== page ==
Under current regulations, the proponent of the mine is held responsible for its decommissioning and must provide financial guarantees (put money aside) for the closure of each stage of the mine. However since the detailed environmental assessment for the decommissioning work is not done until it becomes time to apply for a license to decommission the mine, there is significant uncertainty that the financial guarantees set up at the time of granting the mine’s operating license will be sufficient for the closure plan.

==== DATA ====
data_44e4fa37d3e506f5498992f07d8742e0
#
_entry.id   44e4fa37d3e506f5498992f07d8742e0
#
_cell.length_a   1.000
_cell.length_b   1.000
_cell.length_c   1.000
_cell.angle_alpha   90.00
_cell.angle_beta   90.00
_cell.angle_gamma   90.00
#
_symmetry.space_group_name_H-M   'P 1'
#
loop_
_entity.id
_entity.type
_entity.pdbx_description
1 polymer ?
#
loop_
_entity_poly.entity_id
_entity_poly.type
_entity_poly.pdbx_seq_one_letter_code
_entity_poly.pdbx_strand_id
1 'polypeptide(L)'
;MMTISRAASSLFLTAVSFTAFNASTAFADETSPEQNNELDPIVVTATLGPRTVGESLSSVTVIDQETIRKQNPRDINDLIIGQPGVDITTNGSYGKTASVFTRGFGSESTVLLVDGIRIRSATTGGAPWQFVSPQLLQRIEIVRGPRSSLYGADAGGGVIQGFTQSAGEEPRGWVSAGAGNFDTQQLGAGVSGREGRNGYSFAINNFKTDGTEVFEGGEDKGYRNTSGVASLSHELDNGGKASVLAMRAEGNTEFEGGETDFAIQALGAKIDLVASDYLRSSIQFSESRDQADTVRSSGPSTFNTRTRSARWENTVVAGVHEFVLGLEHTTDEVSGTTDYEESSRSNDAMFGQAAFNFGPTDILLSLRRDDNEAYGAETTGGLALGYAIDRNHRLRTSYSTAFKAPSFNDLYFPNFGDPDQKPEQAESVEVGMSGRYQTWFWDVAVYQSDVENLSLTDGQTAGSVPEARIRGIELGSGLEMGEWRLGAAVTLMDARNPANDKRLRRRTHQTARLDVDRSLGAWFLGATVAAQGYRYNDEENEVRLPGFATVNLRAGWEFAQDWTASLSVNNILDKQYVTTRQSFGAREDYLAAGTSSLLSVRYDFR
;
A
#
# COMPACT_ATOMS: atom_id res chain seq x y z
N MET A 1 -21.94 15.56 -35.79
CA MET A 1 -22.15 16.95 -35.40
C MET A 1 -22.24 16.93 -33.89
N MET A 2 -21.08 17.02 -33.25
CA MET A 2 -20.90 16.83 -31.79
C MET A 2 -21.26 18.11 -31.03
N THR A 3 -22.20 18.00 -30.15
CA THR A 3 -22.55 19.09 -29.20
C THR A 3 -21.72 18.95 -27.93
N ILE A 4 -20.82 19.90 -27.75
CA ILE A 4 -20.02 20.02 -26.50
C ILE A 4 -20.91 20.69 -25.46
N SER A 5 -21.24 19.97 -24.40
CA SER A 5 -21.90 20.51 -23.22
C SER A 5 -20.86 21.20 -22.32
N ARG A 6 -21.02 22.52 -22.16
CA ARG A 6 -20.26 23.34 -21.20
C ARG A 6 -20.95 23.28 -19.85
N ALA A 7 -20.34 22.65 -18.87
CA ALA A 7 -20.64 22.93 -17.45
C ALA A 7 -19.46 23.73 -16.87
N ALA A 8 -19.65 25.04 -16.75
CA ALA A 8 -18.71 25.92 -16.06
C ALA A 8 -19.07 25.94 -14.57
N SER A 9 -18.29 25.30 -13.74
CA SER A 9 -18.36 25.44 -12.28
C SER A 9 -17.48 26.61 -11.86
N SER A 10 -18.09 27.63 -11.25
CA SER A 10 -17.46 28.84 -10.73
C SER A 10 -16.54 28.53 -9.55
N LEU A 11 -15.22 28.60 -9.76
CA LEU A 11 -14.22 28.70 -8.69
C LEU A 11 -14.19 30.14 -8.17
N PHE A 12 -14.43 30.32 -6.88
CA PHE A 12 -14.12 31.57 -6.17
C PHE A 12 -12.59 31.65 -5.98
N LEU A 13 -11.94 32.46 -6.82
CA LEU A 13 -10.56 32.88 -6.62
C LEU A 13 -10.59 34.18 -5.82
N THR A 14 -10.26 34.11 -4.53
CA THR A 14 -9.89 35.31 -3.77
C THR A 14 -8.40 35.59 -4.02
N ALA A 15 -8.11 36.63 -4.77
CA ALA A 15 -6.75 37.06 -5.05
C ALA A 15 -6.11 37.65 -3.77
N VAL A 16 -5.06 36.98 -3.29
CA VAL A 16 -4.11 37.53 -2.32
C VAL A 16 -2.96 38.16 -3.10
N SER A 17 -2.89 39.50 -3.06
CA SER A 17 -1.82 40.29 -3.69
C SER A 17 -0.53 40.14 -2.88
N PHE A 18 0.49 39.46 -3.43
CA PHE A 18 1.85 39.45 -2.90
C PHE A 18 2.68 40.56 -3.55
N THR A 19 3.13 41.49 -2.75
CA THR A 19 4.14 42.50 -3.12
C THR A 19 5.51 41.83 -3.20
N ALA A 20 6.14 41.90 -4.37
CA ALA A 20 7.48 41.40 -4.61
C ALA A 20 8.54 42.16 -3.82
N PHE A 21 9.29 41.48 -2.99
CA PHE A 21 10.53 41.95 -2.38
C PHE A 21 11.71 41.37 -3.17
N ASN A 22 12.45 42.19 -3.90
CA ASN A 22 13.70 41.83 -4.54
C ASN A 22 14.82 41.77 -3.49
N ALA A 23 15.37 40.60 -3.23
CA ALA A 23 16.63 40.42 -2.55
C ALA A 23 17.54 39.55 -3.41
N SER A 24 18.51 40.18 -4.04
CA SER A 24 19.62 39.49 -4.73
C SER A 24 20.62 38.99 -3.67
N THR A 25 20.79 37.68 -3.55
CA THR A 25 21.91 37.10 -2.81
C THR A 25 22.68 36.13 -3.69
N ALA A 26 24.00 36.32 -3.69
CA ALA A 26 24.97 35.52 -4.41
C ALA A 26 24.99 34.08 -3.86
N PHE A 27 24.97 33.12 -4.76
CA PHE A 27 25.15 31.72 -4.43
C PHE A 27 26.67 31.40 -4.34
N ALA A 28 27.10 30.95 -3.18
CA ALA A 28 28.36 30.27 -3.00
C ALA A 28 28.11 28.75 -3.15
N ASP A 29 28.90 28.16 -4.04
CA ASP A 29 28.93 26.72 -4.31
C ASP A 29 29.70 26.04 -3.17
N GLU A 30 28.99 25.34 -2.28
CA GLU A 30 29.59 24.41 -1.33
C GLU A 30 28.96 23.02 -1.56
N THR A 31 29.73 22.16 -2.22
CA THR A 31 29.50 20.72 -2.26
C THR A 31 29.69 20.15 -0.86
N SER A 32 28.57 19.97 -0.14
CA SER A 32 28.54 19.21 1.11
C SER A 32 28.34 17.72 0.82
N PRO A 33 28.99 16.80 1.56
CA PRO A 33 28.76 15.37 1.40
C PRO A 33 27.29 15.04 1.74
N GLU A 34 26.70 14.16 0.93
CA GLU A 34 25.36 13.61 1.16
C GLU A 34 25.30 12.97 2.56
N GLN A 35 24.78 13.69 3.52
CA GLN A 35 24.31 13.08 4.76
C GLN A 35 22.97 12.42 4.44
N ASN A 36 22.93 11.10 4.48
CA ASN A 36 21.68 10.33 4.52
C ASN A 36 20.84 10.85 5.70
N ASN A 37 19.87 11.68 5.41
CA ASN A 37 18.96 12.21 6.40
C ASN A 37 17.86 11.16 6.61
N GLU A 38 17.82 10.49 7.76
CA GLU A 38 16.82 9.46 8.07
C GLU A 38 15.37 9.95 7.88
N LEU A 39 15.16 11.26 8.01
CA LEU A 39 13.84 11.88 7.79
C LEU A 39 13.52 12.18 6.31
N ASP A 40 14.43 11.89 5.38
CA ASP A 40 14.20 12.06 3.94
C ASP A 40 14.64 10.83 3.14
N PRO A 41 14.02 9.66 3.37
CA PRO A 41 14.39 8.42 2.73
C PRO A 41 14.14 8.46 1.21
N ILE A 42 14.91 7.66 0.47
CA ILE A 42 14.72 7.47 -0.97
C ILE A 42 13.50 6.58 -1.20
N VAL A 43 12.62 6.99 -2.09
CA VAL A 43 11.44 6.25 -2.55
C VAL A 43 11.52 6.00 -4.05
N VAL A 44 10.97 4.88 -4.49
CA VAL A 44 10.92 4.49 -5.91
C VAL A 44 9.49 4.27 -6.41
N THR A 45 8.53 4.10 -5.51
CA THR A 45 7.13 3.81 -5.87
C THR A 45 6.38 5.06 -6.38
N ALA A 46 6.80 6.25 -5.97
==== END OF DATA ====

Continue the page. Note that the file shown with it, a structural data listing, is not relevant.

Under current law, after a uranium mine has been decommissioned and a license to abandon has been issued, the long-term stewardship of the mine including on-going environmental monitoring, becomes the responsibility of the government, and the proponent can no longer be held responsible for events at the closed site.
The cost of cleaning up and restoring unlawfully abandoned mine sites in Eeyou Istchee has been historically expensive for governments. Such negative economic repercussions do no not help the social acceptability of mining projects which are already controversial in nature.